The importance of finding a good tax agent: a cautionary tale
Susan Cattell considers the latest ruling in a case which illustrates the importance of finding a good tax agent and raises questions about the provision of tax services.
Provision of tax advice and services
It can be difficult for a taxpayer to choose a tax agent or adviser. In the UK there is no restriction on the provision of tax services – anyone can offer them. Members of professional bodies like ICAS, the CIOT and the ICAEW must meet certain standards (including having adequate professional indemnity insurance); if they fall short a client can complain to the relevant body and disciplinary action can be taken where appropriate. However, there is no requirement to belong to a professional body before offering tax services.
HMRC does produce a ‘standard for agents’ which applies to all tax agents dealing with HMRC and to any professional who advises or acts on behalf of others in relation to their tax affairs. The aim is to clarify what is expected of agents, particularly those who are not members of professional bodies. However, HMRC does not regulate agents and the main sanctions it can apply are to report agents to their professional bodies, refuse to deal with an agent or suspend the access of an agent to certain online services. In appropriate cases, it can also pursue criminal cases and apply civil penalties where tax agents are found to have been dishonest.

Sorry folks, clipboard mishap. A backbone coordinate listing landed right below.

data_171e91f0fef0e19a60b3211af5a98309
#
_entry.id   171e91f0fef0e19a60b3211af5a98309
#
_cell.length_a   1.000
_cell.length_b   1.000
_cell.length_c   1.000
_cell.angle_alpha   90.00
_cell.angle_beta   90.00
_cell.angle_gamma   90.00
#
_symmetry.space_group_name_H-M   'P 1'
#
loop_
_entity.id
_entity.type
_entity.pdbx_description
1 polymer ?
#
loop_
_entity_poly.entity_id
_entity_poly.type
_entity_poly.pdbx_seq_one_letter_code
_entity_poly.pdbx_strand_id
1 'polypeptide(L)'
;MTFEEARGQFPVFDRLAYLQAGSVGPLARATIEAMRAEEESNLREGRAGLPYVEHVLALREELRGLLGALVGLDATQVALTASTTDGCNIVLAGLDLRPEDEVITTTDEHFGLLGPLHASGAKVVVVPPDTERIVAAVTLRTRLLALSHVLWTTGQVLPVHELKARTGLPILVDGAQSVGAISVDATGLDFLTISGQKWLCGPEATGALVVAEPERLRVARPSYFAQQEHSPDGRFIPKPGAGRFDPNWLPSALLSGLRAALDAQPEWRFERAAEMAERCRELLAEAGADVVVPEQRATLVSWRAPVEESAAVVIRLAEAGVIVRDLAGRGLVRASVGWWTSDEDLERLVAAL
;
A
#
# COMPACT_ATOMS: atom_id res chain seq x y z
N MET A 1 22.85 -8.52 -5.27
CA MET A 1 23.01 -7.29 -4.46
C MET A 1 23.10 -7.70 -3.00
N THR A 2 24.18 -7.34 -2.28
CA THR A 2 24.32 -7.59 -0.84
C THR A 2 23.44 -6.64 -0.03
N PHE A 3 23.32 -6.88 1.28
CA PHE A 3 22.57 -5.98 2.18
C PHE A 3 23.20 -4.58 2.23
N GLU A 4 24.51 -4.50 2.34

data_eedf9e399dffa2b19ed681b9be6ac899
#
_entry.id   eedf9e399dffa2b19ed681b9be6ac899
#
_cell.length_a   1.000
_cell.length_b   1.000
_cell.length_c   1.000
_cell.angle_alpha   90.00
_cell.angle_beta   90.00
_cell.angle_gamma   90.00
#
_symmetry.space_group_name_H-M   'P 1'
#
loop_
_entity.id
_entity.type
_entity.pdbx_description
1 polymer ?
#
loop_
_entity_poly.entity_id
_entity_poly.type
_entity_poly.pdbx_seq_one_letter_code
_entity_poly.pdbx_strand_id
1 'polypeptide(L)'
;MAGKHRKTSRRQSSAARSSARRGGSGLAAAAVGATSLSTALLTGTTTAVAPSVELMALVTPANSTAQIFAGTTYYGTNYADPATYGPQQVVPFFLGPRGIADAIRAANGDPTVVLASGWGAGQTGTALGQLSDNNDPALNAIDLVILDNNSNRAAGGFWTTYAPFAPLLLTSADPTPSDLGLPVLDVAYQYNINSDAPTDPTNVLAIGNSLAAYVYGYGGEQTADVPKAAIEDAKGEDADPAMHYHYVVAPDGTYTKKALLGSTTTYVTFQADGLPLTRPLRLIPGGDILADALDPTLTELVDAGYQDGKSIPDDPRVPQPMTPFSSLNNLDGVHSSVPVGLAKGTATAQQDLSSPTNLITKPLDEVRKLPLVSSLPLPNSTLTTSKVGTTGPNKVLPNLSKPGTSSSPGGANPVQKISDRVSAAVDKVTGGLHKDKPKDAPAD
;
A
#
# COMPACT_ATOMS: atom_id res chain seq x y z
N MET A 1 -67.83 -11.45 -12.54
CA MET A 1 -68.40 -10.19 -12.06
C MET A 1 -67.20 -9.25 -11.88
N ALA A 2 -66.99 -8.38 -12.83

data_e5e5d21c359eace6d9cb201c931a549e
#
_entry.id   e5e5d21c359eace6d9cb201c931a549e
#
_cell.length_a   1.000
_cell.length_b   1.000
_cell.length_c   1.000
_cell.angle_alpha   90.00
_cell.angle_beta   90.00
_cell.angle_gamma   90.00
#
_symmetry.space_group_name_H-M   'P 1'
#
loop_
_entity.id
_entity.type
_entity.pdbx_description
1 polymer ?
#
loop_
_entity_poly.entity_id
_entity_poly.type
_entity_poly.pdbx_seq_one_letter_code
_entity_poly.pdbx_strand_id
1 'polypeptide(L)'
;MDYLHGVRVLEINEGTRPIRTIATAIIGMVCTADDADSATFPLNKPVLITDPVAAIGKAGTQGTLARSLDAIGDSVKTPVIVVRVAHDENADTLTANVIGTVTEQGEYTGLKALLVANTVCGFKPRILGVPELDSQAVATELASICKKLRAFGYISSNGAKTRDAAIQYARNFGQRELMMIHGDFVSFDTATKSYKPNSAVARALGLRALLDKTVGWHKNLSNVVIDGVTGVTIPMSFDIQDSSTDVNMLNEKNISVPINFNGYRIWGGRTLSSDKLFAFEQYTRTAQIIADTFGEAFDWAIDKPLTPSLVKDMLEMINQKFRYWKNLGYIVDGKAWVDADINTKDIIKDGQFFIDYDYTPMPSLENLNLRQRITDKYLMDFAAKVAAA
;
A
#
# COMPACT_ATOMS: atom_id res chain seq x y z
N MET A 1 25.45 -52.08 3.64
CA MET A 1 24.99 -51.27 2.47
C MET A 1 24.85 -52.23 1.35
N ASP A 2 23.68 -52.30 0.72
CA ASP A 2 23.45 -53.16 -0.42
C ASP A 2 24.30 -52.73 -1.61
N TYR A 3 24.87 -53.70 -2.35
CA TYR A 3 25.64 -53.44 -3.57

Even where HMRC can apply sanctions these may come too late for the client to avoid problems. The consequences of choosing a poor agent can be severe, as illustrated by a case recently heard by the Upper Tribunal (Tax and Chancery).
Mr Katib was the director of MDM Global Limited (“MDM”). The company registered for VAT and filed VAT returns. HMRC disallowed claims for input tax and raised assessments based on gross turnover. MDM did not pay the VAT and after it became insolvent personal penalty notices eventually amounting to approximately £490,000 were served on Mr Katib.
The first personal penalty notice was served in December 2014 at which point Mr Katib appointed a new adviser (Mr B) who acted for him until July 2016. Mr Katib did not understand the personal assessments, or other documents sent to him by HMRC relating to MDM, so he gave them to Mr B to deal with, paying him £500 per month to represent him and MDM. Mr B apparently assured him on numerous occasions that he was experienced in dealing with tax matters of this type and that everything was in hand. He declined to show Mr Katib copies of his correspondence with HMRC on the basis of confidentiality.